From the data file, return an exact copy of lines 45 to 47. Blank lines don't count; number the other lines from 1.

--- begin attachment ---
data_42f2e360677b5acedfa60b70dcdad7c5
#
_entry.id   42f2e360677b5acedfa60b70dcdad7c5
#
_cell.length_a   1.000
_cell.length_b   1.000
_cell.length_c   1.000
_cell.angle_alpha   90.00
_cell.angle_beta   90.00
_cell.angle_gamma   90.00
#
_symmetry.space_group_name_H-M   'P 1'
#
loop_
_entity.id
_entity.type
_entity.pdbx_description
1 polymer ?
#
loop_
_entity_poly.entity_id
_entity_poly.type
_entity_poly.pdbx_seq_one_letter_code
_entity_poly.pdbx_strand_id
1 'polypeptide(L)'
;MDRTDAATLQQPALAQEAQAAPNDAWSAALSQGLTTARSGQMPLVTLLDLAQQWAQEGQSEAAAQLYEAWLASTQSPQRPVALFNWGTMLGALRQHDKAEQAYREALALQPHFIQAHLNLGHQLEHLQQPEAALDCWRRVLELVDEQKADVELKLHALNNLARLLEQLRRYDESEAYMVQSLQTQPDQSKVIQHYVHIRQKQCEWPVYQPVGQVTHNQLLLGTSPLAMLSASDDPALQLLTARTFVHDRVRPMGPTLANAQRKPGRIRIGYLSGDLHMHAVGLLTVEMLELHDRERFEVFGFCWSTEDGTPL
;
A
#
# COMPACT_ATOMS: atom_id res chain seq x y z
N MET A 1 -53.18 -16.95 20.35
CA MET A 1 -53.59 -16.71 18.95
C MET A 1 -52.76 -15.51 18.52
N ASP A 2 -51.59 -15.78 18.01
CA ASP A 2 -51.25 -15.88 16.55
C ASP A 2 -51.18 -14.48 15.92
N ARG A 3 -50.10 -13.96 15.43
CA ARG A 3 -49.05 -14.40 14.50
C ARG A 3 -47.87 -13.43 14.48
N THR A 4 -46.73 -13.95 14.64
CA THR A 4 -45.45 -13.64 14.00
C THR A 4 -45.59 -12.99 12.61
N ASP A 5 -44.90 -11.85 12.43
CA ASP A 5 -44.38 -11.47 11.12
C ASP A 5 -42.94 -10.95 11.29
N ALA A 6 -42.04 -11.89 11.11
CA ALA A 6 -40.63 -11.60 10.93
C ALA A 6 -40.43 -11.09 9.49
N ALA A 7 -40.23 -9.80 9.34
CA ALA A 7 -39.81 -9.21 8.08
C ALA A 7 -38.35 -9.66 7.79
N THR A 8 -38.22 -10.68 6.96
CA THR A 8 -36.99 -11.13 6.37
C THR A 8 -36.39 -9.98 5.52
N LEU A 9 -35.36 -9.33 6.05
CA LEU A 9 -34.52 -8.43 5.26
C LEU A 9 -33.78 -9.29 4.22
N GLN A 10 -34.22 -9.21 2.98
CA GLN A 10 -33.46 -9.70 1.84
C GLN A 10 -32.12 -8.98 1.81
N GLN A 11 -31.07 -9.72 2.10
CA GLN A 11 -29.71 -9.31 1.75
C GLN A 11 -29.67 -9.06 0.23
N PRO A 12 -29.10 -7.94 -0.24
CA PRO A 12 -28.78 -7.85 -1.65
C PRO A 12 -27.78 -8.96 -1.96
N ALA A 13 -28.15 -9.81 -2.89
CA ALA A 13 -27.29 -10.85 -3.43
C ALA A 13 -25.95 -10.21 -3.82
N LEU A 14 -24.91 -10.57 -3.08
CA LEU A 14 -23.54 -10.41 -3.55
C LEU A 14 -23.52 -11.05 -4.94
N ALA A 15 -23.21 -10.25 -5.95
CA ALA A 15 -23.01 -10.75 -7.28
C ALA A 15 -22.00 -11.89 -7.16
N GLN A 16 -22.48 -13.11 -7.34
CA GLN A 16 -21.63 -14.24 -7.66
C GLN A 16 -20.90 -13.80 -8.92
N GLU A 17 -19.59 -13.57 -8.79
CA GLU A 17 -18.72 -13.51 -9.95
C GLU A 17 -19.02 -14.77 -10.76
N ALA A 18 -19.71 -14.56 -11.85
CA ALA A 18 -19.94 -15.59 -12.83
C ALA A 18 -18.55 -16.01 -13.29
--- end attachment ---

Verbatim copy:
C ASP A 5 -42.94 -10.95 11.29
N ALA A 6 -42.04 -11.89 11.11
CA ALA A 6 -40.63 -11.60 10.93